When I found that I wanted to use the display in another project using UART, I looked again at the i2c interface. It turned out to be even easier to use than the UART. Here is a basic approach that you can use with the REPL.
from microbit import * # keyboard functions def get_num_chars(): i2c.write(0x29,b'\x01') data = i2c.read(0x29,1) return data def read_buffer(): n = get_num_chars() i2c.write(0x29,b'\x00') data = i2c.read(0x29,n) txt = [chr(i) for i in data] return txt while True: if get_num_chars()>0: print(read_buffer()) sleep(10)
It's quite easy to read from the keyboard using UART and the signals were extremely reliable for detecting keypresses. You need to bear in mind that the micro:bit is going to be receiving signals even when you aren't expecting it. As you are getting ready to read some input, it's worth clearing the serial buffer by doing uart.readall(). You might also notice that it is possible to have your display out of synch with the user's actions if, as with the first few programs, the delays are large.
The board is tiny and the USB receiver for the keyboard doesn't add a gread deal of bulk to it. It would fit pretty neatly in a project case using a wireless keyboard.
You're talking about 25 quid to get a full keyboard connected to the micro:bit with easy connections and that is easy to program with, particularly using i2c. That sounds like a lot, but I'm adding the cost of the keyboard that I use everyday anyway to remote control a PC and with a Raspberry Pi. The other thing is that you don't have to work hard to distinguish single button presses - very reliable. To get to something that presents itself to the micro:bit so simply, I'd struggle to get close to the cost. Using the small wireless remote control keyboards is quite handy for all sorts of remote control microcontroller stuff and the host board is going to get some reuse if you stick with microcontrollers for a time.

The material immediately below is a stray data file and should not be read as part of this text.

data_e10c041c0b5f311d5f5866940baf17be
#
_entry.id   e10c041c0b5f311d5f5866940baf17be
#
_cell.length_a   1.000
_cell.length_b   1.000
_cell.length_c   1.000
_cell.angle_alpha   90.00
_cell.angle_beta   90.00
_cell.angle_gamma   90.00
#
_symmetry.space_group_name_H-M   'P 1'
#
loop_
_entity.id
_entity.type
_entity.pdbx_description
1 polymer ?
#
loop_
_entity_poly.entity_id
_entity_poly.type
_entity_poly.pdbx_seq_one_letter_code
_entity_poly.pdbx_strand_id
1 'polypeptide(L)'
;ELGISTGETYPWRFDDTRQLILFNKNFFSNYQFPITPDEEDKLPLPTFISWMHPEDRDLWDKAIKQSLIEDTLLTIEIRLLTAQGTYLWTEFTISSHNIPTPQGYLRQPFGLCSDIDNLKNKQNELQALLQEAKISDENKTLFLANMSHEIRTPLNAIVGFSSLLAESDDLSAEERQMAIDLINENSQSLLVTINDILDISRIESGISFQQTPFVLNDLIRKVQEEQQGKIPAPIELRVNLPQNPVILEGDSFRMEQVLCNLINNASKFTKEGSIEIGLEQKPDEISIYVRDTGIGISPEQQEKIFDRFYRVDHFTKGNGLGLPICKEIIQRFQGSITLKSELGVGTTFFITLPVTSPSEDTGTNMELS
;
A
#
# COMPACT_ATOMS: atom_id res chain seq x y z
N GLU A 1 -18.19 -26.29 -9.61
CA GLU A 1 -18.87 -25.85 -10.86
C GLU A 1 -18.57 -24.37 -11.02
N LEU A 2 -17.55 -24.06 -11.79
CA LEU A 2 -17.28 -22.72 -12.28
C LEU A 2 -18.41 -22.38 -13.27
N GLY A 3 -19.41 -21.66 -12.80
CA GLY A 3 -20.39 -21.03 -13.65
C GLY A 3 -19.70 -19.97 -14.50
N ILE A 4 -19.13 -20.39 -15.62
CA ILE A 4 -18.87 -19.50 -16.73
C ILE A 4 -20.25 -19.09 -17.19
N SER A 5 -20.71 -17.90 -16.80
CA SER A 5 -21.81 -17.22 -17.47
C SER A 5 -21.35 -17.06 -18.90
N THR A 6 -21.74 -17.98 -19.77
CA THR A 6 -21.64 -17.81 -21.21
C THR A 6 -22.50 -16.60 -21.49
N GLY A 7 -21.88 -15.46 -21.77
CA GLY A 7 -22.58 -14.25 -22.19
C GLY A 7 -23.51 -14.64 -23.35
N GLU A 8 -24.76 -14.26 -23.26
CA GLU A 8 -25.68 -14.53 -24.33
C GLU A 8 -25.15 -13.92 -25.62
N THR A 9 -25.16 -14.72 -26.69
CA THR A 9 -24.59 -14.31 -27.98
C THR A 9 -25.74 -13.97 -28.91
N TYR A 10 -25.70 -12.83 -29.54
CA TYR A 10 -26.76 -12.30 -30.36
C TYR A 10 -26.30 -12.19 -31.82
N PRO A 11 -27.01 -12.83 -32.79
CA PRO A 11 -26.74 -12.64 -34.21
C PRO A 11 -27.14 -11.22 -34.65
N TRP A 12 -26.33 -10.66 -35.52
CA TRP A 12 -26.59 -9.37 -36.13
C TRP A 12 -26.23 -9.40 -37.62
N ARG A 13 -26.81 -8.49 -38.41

A simple first step would be to adapt the code from the second example so that the user can press a micro:bit button to change the message that is scrolling.
If the LED matrix is the main output, improved timings and animation might help during input. Having something that represents a blinking cursor is a reasonably way to show the user that input is expected.
Sending radio messages is a must for this and it will be technically possible to send messages that are free of insults or rude words.
The keyboard would pair nicely with an LCD character display or multiple 7 segment display. Making the input this much easier draws attention to the limitations of the output. With the character display, you can allow the user to edit their text before submission. This brings into play the backspace, delete and arrow keys, maybe even home and end, who knows? The keyboard/character display option is pretty useful for any application that depends on gathering a range of inputs from the user. It's also useful when a project cannot be tested close to the computer where you program it (like a robot). Sometimes, your program depends on constants/thresholds that you want to adjust without having to go back upstairs to the room with your computer - the one with the carpet that your robot car hates.
Instead of taking the straightforward input from the keyboard and using it as letters, treat the keyboard as a bunch of buttons and do something cool for each one of them. A buzzer with different notes would be pretty cool. You can also map a key for each of the pixels on the LED matrix. That simplifies the input for a handful of games you might design.
A medium-sized project would be to use keyboard input and an SN3218 LED driver to make Noughts & Crosses. The LEDs could be arranged in pairs (different colours for each player) as a 3x3 grid.
Barcode readers and other devices that generate ASCII are going to work with this, providing their power and logic needs are met. A barcode reader is an interesting way to control a project. With optical devices like this, power is going to be an issue. The USB host board needs to have its own power supply if you are using a wired device.